You decided to skip the road trip this Thanksgiving, but you still gotta touch base with the family.
Today's technology offers lots of options. But many of us still use our newfangled wireless phones for that old-fashioned task of talking.
We're also paying more taxes to do so.
Cell phone taxes rising: A typical American household with four wireless phones paying $100 per month for taxable wireless service can expect to pay about $260 per year in taxes, fees and surcharges, according to the Tax Foundation. That's up from $229 in 2018.
The Washington, D.C.-based tax policy nonprofit's latest examination of wireless charges found that taxes, fees and government surcharges on wireless consumers increased from 19.1 percent to 21.7 percent between 2018 and 2019. That's a 14 percent increase in the tax rate.
The disparity between taxes on wireless voice services and general sales and use taxes grew between 2018 and 2019 as the increase in taxes on wireless voice services outpace the increase in general sales and use taxes, which only increased 1.2 percent.
Most of the increase in the wireless tax burden is due to a very large (36 percent) increase in the Federal Universal Service Fund contribution rate, say Tax Foundation researchers. Wireless carriers are required to pay this surcharge on all charges for interstate telephone service.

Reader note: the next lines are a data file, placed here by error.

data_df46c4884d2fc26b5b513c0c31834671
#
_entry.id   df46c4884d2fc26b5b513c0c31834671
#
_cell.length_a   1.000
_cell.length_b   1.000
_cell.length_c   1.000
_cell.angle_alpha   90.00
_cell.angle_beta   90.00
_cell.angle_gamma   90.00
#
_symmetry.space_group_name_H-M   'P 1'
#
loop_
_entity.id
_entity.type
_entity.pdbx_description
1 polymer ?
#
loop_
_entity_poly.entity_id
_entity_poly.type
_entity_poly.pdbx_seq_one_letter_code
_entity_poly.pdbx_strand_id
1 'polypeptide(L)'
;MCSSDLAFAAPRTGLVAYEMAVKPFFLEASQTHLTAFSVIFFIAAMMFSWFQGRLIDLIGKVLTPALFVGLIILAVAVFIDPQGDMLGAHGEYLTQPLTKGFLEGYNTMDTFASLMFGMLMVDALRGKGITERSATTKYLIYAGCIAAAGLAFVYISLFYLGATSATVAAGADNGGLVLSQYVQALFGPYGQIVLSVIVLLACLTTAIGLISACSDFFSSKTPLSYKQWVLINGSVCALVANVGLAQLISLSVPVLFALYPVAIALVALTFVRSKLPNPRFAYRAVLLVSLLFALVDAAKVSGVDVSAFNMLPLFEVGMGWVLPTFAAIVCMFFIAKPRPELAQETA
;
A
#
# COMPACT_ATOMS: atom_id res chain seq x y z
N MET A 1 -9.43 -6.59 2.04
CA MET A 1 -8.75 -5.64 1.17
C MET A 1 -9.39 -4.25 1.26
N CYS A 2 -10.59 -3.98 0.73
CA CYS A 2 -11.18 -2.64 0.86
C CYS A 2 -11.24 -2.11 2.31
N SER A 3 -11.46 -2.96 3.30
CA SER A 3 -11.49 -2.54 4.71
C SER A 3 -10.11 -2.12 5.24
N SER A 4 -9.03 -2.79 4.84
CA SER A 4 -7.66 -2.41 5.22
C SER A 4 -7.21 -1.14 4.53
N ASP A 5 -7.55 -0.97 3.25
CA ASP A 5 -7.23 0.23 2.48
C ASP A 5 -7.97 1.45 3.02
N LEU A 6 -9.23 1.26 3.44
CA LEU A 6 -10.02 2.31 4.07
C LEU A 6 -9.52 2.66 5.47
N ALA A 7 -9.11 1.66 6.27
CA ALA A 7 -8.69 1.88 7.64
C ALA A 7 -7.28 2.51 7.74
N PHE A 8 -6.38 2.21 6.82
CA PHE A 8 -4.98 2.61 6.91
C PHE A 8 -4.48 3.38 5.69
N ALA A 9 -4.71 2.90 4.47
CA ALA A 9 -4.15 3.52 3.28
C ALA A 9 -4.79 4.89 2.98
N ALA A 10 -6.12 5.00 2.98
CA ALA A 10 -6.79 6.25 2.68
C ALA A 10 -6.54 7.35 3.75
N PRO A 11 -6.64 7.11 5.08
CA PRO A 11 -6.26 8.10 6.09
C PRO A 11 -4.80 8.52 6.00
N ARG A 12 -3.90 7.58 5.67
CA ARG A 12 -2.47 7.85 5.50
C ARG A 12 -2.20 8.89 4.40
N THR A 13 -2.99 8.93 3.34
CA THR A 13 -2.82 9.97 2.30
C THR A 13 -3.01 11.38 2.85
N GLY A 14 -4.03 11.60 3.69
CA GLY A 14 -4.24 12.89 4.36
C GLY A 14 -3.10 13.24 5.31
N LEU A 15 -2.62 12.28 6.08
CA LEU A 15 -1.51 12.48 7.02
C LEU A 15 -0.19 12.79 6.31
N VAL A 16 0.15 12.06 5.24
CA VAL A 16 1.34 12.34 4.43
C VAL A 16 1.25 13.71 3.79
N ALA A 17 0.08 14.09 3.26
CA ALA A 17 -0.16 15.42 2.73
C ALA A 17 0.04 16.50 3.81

More wireless-only customers paying more: The growth of these fees is not surprising.
At the end of 2018, 57 percent of all adults were wireless only.
And it's not must folks who can afford thousands for the hardware and connections. More than 67 percent of low-income adults last year had only wireless for their phone service.
All those customers mean big bucks to tax collectors.
Wireless consumers will pay an estimated $17.1 billion in taxes, fees and government surcharges to federal, state and local governments in 2019, say the Tax Foundation, $1 billion more than in 2018.
The breakdown of those charges is:
- $5.1 billion in sales taxes and other non-discriminatory consumption taxes;
- $5.9 billion in Federal Universal Service Fund surcharges;
- $3.2 billion in 911 fees, a category that includes hundreds of millions of dollars that are not actually used for 911 purposes in some states; and
- $2.9 billion in other industry-specific state and local taxes and fees.
Who pays the most and least: Illinois has the highest wireless tax rate in the country at 31.2 percent.
The Land of Lincoln is followed by Washington at 28.8 percent, Nebraska at 28.1 percent, New York at 27.7 percent and Utah at 25.6 percent.
The five jurisdictions with lowest cell phone taxes etc. include Montana at 15.71 percent. Delaware's 15.69 percent rate is fractionally cheaper.
Next are Nevada at 12.5 percent, Idaho at 11.7 percent and, with the cheapest wireless taxes, is Oregon at 11.3 percent.
I hope your calls to faraway family and friend this Thanksgiving aren't too expensive.
More importantly, I hope your reception is good and that you can reach everyone you wish you were spending time with this holiday.
You also might find these items of interest:
- Deducting your cell phone as a business expense
- Latest telephone tax scams use SSNs, fake tax agency as hooks
- Tax telephone scam script rewritten to include mentions of fake IRS certified letters, EFTPS payments